How much total weight does it take to play a song on the piano?

Pianist Moissaye Boguslawski (popularly known as 'Bogie') calculated in 1927 that "in the four minutes it took him to play Rubenstein's 'Staccato Etude' he exerted force of 14,700 pounds." Apparently he then used this bit of esoterica to impress the ladies.

The wikipedia entry on Boguslawski notes, "Boguslawski was known for skillfully attracting media attention. A 1936 piece in TIME magazine said of him, 'When straight news about himself is scarce, 'Bogie' is likely to come forth with such a project as his proposal to promote world peace through voice culture, since animosity arises when unpleasant tones are heard.'"

Muncie Evening Press - Aug 11, 1927

Ithaca Journal - Nov 23, 1926

Posted By: Alex - Wed Nov 27, 2019 - Comments (1)
Category: Music, 1920s

Dog-Collar Engagement Rings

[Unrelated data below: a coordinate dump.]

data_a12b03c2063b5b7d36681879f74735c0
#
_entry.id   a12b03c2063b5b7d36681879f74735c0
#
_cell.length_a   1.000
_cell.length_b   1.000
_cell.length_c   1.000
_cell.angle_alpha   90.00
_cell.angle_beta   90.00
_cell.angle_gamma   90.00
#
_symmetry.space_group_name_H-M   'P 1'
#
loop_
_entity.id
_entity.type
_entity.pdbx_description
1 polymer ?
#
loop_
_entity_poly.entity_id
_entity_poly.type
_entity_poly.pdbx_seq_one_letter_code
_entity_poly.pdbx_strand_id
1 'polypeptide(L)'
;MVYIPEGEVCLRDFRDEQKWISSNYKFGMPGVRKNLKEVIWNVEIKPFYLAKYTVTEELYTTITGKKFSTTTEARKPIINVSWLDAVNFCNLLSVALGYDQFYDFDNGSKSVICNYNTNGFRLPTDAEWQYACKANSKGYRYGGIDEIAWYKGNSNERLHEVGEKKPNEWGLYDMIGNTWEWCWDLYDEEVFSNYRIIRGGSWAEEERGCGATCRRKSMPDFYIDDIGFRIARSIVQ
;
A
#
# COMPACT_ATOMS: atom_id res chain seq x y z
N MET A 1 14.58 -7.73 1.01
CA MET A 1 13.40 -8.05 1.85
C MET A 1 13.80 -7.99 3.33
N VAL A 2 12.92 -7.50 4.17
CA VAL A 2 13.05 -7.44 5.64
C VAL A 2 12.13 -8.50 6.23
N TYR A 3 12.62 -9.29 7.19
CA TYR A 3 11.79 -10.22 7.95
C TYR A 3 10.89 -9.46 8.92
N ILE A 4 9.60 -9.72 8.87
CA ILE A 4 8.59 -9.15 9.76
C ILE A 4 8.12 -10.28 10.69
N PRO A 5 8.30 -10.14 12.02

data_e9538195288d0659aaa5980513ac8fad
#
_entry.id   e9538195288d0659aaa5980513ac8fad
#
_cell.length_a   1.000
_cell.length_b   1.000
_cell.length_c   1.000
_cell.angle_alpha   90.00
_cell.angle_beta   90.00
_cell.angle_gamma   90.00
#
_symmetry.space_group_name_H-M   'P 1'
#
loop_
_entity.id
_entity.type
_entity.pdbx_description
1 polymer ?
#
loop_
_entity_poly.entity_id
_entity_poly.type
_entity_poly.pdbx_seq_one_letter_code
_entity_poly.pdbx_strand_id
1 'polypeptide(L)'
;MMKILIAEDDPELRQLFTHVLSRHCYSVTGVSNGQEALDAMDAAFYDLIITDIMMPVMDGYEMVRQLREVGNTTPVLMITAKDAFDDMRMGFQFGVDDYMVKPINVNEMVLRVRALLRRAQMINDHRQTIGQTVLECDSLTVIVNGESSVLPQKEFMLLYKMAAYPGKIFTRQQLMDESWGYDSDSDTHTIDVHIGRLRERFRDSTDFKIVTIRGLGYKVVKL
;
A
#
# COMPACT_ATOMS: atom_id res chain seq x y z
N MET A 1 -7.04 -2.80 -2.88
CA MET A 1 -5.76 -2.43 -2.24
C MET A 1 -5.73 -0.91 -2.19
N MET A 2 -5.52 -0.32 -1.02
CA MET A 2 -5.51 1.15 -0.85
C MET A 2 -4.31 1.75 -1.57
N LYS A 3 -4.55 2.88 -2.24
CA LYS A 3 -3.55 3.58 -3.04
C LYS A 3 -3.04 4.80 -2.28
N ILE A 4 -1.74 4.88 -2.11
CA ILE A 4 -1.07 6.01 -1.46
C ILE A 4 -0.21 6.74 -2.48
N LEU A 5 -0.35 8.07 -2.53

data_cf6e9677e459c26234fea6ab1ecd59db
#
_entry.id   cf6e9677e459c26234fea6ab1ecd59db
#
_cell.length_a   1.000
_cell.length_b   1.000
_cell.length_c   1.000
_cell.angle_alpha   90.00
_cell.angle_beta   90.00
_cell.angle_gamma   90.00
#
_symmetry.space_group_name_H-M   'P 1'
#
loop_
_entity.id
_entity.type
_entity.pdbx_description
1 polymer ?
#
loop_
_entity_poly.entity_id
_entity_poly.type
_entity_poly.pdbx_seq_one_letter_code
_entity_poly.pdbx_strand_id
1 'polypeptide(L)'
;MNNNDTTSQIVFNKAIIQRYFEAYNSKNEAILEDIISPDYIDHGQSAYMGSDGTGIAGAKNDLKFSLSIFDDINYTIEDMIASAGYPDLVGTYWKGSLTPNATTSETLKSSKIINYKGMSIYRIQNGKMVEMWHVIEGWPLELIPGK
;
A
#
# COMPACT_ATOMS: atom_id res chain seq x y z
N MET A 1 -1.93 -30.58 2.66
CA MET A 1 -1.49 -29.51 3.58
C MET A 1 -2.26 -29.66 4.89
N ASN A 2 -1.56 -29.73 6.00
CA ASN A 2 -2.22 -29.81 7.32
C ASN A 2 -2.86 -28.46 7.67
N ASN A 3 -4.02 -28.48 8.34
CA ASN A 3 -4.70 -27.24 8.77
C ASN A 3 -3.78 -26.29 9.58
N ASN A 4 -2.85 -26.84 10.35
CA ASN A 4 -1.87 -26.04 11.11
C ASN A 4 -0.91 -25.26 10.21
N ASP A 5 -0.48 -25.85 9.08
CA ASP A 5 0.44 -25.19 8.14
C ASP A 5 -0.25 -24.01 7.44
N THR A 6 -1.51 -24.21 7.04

An unusual fad, as reported by the San Francisco Examiner, June 19, 1927:

Only the other day there came from Denver the startling news that the young women of this western city were wearing dog collars for engagement rings in lieu of the conventional band of gold, silver or diamond-set platinum. To further emphasize the departure from tradition, the girls wore this romantic token around their legs, as shown in the photograph of Miss Fay Rowe, of Denver, on this page. Thus the engagement ring-dog-collar became a garter as well as a symbol of betrothal, combining utility with romance...

The custom was started by a young woman in one of the college sororities and it spread rapidly. It was generally believed to be something entirely new in the way of betrothal tokens, but had the young woman been a careful student in her history class she would have known that the fad she started was an old one long before the Christian era was born. Jeweled anklets have been discovered in the cinerary urns of the ancient Greeks, with inscriptions which indicate they were tokens of engagement. Bracelets were also common in all ages as tokens of betrothal...

The principal objection to the dog-collar engagement token around the leg seems to be, "What's the use of wearing an engagement ring without anybody seeing it?" To which the answer is, "Nowadays a ring worn about the leg can easily be seen with the skirts of women growing shorter and shorter."